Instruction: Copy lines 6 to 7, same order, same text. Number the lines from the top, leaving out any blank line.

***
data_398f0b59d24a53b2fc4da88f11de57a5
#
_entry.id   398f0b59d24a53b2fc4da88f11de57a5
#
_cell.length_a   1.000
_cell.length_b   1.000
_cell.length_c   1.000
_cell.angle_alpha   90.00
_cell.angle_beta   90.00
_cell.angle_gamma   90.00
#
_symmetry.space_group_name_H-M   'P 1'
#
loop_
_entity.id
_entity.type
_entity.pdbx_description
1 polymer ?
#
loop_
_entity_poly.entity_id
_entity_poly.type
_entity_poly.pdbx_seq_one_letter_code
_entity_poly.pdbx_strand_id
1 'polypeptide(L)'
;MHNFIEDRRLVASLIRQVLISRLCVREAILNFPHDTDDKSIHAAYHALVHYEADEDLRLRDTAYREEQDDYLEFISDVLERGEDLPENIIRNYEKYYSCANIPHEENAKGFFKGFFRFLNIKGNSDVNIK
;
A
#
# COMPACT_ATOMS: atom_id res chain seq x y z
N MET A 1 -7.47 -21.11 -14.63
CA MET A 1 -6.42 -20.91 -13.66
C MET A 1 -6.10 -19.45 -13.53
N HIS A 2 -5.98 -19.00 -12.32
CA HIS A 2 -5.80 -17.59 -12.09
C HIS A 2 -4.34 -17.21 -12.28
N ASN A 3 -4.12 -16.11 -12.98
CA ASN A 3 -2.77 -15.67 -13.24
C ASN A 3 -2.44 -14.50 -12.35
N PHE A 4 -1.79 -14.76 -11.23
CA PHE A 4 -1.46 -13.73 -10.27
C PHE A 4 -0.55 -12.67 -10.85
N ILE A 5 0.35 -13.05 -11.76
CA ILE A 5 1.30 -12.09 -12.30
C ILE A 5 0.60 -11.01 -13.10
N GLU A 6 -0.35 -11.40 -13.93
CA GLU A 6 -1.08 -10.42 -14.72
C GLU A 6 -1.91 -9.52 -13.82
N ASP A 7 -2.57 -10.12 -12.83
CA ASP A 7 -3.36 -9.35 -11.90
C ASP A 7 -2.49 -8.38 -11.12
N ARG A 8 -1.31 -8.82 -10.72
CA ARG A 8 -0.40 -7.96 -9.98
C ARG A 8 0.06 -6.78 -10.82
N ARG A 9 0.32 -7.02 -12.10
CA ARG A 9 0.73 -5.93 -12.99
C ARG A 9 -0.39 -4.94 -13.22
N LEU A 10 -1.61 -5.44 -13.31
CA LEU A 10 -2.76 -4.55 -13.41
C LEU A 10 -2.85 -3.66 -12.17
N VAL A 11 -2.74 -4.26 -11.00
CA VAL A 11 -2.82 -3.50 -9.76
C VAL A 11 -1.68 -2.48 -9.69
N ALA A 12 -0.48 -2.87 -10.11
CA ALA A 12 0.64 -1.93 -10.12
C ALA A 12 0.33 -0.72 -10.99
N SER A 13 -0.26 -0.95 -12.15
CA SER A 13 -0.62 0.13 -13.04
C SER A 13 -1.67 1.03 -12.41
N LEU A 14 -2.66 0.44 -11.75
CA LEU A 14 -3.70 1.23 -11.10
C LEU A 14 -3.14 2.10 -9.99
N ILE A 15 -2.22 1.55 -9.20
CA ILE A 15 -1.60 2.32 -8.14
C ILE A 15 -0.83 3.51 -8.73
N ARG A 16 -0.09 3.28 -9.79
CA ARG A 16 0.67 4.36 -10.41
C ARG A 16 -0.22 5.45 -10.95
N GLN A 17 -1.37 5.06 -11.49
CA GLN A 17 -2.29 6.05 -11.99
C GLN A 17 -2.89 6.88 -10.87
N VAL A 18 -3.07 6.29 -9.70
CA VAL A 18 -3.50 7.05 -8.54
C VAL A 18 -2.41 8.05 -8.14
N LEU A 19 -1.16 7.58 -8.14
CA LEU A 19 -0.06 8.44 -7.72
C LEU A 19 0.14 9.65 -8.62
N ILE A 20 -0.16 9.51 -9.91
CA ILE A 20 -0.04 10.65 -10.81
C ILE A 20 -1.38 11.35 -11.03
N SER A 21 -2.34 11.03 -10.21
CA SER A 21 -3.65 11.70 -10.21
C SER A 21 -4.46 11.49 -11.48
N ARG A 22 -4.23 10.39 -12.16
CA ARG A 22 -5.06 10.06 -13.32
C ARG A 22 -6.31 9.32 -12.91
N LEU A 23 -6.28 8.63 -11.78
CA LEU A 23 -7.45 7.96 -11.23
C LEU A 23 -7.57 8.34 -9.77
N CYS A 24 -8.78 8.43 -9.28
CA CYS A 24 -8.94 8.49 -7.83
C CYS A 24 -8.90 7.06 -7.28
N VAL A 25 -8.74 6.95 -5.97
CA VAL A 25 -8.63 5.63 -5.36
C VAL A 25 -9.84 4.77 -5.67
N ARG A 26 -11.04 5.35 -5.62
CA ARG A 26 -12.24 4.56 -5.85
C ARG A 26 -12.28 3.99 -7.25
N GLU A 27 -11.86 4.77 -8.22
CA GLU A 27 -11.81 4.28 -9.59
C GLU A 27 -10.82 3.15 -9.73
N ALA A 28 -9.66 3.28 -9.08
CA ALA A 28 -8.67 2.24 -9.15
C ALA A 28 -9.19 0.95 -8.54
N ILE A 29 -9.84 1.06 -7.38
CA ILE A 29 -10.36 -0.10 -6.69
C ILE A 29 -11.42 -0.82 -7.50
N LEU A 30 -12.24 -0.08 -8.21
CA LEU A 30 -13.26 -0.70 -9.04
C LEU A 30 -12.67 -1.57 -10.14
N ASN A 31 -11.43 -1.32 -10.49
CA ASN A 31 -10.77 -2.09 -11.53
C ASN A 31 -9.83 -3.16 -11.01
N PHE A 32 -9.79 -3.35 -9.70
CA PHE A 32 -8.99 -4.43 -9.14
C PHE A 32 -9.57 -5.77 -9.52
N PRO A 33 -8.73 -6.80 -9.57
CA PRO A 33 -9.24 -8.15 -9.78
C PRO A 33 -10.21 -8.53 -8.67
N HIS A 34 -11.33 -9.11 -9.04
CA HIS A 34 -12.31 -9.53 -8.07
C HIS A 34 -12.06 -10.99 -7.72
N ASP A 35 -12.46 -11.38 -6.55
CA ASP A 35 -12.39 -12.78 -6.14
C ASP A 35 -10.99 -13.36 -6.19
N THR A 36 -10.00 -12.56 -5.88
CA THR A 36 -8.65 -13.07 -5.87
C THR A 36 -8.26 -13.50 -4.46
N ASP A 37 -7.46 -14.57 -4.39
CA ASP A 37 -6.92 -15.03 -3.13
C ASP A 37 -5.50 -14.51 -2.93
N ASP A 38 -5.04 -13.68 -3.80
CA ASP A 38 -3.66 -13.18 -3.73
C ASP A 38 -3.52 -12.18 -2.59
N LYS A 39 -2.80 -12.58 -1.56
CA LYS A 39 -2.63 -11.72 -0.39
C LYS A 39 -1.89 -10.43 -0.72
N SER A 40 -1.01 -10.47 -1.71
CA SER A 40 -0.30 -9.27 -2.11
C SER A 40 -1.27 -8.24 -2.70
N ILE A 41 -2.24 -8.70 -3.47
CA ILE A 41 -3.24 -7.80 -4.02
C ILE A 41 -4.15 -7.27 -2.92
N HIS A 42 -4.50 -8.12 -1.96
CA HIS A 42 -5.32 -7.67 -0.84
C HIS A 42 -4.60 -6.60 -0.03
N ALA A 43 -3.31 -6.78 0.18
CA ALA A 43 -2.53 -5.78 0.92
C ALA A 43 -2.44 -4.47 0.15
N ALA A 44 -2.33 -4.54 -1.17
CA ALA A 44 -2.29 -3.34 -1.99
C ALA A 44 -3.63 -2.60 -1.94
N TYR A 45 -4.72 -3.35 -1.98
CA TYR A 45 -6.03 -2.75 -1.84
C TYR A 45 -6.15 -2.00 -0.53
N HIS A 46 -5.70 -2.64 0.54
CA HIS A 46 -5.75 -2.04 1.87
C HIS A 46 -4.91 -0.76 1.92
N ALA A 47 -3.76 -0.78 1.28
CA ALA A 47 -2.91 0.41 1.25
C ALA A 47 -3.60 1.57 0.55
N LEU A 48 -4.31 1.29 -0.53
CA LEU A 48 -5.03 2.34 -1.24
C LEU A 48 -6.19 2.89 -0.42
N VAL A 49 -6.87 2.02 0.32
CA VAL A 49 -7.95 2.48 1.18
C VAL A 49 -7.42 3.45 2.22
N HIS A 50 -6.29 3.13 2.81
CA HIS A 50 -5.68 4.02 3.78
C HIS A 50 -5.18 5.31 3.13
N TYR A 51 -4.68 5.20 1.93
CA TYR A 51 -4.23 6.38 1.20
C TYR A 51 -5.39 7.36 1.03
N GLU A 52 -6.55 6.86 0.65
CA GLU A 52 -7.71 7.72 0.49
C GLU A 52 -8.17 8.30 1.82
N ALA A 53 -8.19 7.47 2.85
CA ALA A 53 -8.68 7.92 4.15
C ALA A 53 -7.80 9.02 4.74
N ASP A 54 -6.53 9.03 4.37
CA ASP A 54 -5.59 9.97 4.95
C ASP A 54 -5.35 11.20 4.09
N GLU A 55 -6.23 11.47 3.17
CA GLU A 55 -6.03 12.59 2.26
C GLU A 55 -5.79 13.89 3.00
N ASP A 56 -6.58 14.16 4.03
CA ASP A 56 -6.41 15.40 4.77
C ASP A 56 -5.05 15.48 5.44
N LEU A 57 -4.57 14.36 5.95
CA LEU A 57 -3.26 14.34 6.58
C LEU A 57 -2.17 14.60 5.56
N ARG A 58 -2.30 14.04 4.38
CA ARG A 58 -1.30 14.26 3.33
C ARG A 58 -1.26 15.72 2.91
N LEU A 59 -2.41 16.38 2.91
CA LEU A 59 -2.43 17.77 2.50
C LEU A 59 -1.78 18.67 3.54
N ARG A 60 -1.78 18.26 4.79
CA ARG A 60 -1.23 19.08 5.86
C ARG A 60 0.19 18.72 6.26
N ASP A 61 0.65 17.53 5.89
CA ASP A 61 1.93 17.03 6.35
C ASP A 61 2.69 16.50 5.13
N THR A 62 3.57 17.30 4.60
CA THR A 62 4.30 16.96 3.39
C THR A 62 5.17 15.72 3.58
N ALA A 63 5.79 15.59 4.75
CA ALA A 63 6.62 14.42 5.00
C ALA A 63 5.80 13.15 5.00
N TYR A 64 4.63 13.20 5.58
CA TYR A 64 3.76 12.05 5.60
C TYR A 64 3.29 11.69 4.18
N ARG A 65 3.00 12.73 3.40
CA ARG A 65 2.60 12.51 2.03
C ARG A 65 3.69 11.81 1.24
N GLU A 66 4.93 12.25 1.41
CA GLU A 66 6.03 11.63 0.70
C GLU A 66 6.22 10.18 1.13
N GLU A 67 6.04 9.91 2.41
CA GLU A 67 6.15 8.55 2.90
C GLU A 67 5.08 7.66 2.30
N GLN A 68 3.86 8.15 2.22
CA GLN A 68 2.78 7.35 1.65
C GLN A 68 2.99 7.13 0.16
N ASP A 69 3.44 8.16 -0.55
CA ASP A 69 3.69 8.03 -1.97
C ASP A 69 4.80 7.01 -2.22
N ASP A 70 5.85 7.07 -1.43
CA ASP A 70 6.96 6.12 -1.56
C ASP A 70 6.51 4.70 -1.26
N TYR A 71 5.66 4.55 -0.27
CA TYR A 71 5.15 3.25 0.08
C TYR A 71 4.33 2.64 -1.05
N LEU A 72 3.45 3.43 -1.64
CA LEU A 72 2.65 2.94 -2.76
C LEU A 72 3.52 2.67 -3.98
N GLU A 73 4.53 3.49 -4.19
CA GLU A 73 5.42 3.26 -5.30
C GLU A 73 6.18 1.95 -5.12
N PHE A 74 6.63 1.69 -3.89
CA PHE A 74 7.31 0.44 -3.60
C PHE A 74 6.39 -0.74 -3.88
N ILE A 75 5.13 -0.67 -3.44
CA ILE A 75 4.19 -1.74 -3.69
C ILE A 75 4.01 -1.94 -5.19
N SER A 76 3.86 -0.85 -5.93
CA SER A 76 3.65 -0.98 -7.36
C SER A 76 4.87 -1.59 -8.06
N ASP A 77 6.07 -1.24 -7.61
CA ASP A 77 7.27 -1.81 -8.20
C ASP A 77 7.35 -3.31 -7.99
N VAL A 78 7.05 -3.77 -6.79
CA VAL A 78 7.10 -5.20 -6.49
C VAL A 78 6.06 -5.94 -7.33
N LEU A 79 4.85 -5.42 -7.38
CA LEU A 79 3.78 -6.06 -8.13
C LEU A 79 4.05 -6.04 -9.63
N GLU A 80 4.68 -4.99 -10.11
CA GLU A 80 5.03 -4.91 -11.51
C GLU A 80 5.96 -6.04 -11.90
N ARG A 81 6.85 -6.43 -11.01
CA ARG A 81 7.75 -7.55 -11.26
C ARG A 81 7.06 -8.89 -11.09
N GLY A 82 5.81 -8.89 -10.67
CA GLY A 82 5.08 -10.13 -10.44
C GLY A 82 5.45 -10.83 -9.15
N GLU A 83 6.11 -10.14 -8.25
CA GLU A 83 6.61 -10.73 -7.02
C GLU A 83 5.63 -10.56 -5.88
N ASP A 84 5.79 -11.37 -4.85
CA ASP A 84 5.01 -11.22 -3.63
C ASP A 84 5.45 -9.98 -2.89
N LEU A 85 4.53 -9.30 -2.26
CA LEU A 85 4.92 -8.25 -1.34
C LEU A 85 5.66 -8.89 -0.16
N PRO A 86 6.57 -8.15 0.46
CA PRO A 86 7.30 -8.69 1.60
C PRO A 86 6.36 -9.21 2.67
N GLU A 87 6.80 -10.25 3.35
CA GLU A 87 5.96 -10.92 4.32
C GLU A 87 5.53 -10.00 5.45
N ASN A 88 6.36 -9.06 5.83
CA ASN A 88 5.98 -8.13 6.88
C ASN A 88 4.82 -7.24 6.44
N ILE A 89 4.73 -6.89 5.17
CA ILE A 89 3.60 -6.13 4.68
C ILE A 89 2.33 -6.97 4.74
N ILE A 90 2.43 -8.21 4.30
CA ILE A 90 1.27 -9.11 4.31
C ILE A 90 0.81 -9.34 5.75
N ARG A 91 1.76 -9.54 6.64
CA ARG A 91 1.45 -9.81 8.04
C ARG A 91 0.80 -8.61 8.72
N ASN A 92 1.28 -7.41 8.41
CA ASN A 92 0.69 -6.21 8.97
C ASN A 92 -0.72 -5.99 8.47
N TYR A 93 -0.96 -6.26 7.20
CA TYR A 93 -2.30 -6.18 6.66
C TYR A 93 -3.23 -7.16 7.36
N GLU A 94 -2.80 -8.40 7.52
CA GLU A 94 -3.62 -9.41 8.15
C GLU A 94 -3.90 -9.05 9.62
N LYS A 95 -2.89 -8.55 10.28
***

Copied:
_cell.length_b   1.000
_cell.length_c   1.000